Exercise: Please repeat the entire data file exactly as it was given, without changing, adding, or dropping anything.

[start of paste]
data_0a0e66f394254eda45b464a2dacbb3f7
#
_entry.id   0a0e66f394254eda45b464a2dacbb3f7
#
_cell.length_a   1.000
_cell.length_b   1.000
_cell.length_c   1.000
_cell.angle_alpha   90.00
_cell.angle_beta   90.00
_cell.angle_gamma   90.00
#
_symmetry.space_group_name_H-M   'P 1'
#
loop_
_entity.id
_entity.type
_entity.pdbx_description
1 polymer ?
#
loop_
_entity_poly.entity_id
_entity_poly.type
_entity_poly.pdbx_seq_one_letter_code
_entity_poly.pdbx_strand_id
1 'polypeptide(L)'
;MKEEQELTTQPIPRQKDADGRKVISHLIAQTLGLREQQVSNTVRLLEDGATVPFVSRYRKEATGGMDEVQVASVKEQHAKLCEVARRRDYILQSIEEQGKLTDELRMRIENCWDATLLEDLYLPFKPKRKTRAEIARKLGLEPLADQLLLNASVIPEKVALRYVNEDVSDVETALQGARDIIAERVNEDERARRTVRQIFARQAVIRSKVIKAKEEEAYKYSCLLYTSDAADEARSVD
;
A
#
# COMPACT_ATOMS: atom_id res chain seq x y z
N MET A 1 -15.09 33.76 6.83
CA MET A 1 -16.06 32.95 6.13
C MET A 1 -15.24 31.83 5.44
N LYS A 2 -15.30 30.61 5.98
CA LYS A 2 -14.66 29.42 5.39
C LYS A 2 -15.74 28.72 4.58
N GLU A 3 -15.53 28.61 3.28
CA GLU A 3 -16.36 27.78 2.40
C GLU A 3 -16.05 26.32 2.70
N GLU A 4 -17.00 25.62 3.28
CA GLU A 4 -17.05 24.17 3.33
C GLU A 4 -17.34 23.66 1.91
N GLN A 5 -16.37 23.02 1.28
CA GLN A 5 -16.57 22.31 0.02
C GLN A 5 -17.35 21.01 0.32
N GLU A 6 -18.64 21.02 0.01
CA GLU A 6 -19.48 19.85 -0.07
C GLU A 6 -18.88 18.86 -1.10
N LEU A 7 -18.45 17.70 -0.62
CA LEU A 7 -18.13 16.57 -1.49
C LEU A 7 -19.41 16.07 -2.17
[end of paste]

data_0a0e66f394254eda45b464a2dacbb3f7
#
_entry.id   0a0e66f394254eda45b464a2dacbb3f7
#
_cell.length_a   1.000
_cell.length_b   1.000
_cell.length_c   1.000
_cell.angle_alpha   90.00
_cell.angle_beta   90.00
_cell.angle_gamma   90.00
#
_symmetry.space_group_name_H-M   'P 1'
#
loop_
_entity.id
_entity.type
_entity.pdbx_description
1 polymer ?
#
loop_
_entity_poly.entity_id
_entity_poly.type
_entity_poly.pdbx_seq_one_letter_code
_entity_poly.pdbx_strand_id
1 'polypeptide(L)'
;MKEEQELTTQPIPRQKDADGRKVISHLIAQTLGLREQQVSNTVRLLEDGATVPFVSRYRKEATGGMDEVQVASVKEQHAKLCEVARRRDYILQSIEEQGKLTDELRMRIENCWDATLLEDLYLPFKPKRKTRAEIARKLGLEPLADQLLLNASVIPEKVALRYVNEDVSDVETALQGARDIIAERVNEDERARRTVRQIFARQAVIRSKVIKAKEEEAYKYSCLLYTSDAADEARSVD
;
A
#
# COMPACT_ATOMS: atom_id res chain seq x y z
N MET A 1 -15.09 33.76 6.83
CA MET A 1 -16.06 32.95 6.13
C MET A 1 -15.24 31.83 5.44
N LYS A 2 -15.30 30.61 5.98
CA LYS A 2 -14.66 29.42 5.39
C LYS A 2 -15.74 28.72 4.58
N GLU A 3 -15.53 28.61 3.28
CA GLU A 3 -16.36 27.78 2.40
C GLU A 3 -16.05 26.32 2.70
N GLU A 4 -17.00 25.62 3.28
CA GLU A 4 -17.05 24.17 3.33
C GLU A 4 -17.34 23.66 1.91
N GLN A 5 -16.37 23.02 1.28
CA GLN A 5 -16.57 22.31 0.02
C GLN A 5 -17.35 21.01 0.32
N GLU A 6 -18.64 21.02 0.01
CA GLU A 6 -19.48 19.85 -0.07
C GLU A 6 -18.88 18.86 -1.10
N LEU A 7 -18.45 17.70 -0.62
CA LEU A 7 -18.13 16.57 -1.49
C LEU A 7 -19.41 16.07 -2.17